Economy

Since independence in 1968, Mauritius has developed from a low-income, agriculturally based economy to a middle income diversified economy with growing industrial, financial, and tourist sectors. For most of the period, annual growth has been of the order of 5% to 6%. This has been reflected in increased life expectancy, lowered infant mortality and a much improved infrastructure.
Estimated at $16.28 billion for 2005, Mauritius has the 2nd highest GDP per capita in Africa. It is only exceeded by Equatorial Guinea, which derives most of its revenue from oil exports. Mauritius has a mature economy with a great deal of wealth distribution among its citizens[citation needed]. The economy is mainly dependent on sugarcane plantations, tourism, textiles, and services, but other sectors are rapidly developing as well.

Sugar cane is grown on about 90% of the cultivated land area and accounts for 25% of export earnings. However, a record-setting drought severely damaged the sugar crop in 1999. The government's development strategy centres on foreign investment. Mauritius has attracted more than 9,000 offshore entities; many aimed at commerce in India and South Africa while investment in the banking sector alone has reached over $1 billion. Economic performance during the period from 2000 through 2004 combined strong economic growth with unemployment at 7.6% in December 2004. France is the country's biggest trading partner, and has close ties with the country. They also provide technical assistance in various forms.

Mauritius is gearing towards becoming a duty-free island within the coming four years. Duty has been decreased (and for many products completely eliminated) for more than 1850 products including clothing, food, jewelry, photographic equipment, audio visual equipment and lighting equipment.The main motivations are (1) Attract more tourists going to Singapore and Dubai, and, (2) Give all Mauritians easier access to quality products at affordable prices.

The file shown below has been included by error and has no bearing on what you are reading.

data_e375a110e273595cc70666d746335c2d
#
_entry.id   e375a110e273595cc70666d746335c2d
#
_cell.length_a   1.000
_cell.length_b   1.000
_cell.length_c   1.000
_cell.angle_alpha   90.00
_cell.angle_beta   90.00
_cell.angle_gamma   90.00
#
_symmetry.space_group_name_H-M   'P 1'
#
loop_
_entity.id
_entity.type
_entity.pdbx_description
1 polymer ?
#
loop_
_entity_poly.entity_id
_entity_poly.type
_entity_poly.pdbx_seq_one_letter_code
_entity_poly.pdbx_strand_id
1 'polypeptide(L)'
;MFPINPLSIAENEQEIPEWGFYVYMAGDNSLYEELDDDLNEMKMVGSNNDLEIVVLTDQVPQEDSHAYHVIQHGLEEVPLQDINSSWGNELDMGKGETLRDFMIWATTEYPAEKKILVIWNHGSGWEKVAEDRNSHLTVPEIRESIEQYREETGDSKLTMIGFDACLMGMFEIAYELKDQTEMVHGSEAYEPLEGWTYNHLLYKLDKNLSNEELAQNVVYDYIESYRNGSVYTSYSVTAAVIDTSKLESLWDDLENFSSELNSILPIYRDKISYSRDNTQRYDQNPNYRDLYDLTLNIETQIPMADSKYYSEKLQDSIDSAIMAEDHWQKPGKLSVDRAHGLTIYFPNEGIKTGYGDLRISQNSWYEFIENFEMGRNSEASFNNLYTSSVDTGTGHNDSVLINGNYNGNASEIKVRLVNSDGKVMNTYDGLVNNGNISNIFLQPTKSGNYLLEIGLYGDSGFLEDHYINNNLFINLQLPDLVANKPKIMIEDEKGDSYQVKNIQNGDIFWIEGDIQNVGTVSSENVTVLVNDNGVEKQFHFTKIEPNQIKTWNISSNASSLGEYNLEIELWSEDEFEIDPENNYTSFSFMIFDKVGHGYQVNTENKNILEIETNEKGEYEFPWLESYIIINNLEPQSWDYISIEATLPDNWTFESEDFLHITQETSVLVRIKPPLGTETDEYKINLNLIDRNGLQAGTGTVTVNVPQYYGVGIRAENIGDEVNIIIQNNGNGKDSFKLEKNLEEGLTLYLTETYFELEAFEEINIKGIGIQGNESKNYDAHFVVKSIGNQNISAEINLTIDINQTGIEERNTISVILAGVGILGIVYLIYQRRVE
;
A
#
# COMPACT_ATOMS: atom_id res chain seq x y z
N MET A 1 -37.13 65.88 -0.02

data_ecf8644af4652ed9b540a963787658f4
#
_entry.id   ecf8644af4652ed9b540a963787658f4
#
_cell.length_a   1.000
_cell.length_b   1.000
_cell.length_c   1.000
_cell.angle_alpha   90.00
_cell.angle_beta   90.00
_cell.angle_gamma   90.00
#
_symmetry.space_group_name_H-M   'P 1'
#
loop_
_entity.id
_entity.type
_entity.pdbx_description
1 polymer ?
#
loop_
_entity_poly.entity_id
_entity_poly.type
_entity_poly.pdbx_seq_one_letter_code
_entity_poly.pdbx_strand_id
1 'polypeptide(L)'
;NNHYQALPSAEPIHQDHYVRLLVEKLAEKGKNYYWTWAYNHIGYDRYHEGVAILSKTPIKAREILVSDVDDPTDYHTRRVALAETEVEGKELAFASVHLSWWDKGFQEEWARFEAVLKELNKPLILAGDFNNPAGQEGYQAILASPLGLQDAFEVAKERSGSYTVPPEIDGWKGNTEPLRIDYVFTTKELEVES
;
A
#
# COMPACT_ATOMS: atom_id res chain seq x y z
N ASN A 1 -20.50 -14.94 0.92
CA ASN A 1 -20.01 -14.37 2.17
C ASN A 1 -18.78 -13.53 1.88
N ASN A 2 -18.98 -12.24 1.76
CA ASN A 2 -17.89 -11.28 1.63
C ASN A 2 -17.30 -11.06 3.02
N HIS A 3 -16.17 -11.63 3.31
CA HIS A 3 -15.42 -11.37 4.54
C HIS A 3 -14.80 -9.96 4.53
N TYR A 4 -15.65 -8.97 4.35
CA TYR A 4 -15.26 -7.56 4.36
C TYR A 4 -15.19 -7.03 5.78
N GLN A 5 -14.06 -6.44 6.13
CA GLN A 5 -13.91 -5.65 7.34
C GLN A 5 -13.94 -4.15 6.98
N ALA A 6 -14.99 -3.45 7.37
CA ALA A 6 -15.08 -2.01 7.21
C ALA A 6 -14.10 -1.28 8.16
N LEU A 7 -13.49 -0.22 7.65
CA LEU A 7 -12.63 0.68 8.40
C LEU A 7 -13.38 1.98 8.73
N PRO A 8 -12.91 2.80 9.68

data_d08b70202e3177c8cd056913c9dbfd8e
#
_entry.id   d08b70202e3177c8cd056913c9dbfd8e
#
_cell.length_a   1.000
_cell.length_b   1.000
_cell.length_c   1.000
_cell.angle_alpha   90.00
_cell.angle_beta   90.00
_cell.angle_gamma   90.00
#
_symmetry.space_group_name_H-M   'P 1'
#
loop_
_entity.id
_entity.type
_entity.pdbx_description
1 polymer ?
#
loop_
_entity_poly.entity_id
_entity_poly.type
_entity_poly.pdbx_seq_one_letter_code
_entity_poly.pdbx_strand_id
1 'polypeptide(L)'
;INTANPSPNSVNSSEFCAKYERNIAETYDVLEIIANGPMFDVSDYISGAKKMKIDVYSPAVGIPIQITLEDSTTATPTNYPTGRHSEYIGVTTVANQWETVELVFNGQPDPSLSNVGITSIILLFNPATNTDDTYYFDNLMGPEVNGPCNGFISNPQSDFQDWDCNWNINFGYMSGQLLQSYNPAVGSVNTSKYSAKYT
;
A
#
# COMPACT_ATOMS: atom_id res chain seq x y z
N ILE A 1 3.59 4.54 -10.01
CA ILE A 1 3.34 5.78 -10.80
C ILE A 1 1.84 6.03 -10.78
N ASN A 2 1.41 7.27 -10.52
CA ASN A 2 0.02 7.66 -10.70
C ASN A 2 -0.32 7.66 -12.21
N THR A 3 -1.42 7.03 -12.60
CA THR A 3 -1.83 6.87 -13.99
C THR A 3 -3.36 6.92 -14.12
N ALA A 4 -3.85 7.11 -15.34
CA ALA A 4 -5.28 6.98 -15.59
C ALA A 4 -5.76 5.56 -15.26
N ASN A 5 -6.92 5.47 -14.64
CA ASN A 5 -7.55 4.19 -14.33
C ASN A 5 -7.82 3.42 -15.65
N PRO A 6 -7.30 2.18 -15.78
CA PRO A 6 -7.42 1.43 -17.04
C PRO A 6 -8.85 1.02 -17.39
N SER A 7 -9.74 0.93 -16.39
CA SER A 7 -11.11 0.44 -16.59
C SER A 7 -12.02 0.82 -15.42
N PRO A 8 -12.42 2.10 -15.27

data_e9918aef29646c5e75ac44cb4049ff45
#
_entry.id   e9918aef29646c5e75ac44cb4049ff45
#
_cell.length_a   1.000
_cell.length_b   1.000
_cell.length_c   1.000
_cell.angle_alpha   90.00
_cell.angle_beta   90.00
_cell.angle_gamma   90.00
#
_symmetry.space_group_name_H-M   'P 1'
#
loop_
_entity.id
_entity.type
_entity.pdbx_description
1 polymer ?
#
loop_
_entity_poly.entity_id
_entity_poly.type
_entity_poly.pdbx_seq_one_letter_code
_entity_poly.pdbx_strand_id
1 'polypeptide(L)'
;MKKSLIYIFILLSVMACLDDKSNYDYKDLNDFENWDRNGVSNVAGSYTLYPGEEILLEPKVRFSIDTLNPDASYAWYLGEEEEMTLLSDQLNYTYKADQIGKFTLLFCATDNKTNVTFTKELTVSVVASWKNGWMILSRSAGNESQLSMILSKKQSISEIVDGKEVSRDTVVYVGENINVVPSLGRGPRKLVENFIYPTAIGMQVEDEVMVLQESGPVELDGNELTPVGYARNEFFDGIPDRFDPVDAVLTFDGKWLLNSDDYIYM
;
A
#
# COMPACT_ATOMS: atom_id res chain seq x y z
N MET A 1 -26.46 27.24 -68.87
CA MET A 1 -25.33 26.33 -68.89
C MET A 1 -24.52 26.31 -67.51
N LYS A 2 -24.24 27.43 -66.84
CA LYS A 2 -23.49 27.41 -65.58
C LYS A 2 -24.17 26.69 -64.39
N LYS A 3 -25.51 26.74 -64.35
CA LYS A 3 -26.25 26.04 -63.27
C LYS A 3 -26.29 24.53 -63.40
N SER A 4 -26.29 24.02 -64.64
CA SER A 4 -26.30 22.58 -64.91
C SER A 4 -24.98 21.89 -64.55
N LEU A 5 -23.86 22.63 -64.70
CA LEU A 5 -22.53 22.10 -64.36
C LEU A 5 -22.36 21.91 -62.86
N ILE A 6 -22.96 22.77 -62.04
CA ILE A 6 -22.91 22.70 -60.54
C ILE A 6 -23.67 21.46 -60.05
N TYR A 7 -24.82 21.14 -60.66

A plan by ADB Networks calls for Mauritius to become the first nation to have coast-to-coast wireless internet access. The wireless hot spot currently covers about 60% of the island and is accessible by about 70% of its population. By the end of 2006, antennas should have provided access to 90% of the island, however, this has not yet happened.Its biggest trading partners are France and the UK.

Mauritius ranks first in respect of FDI inflows to India amongst all the countries with cumulative inflows amounting to US $ 10.98 billion. Top sectors attracting FDI inflows from Mauritius (from January 2000 to December, 2005) are electrical equipment, telecommunications, fuels, cement and gypsum products and services sector (financial and non-financial).

As Mauritius opens to the world, aiming to transform itself into a competitive global business platform, the national investment promotion agency, the Board of Investment (BOI) has put at the service of the international business community a range of services, free of charge, to attract international investment and talents in the country.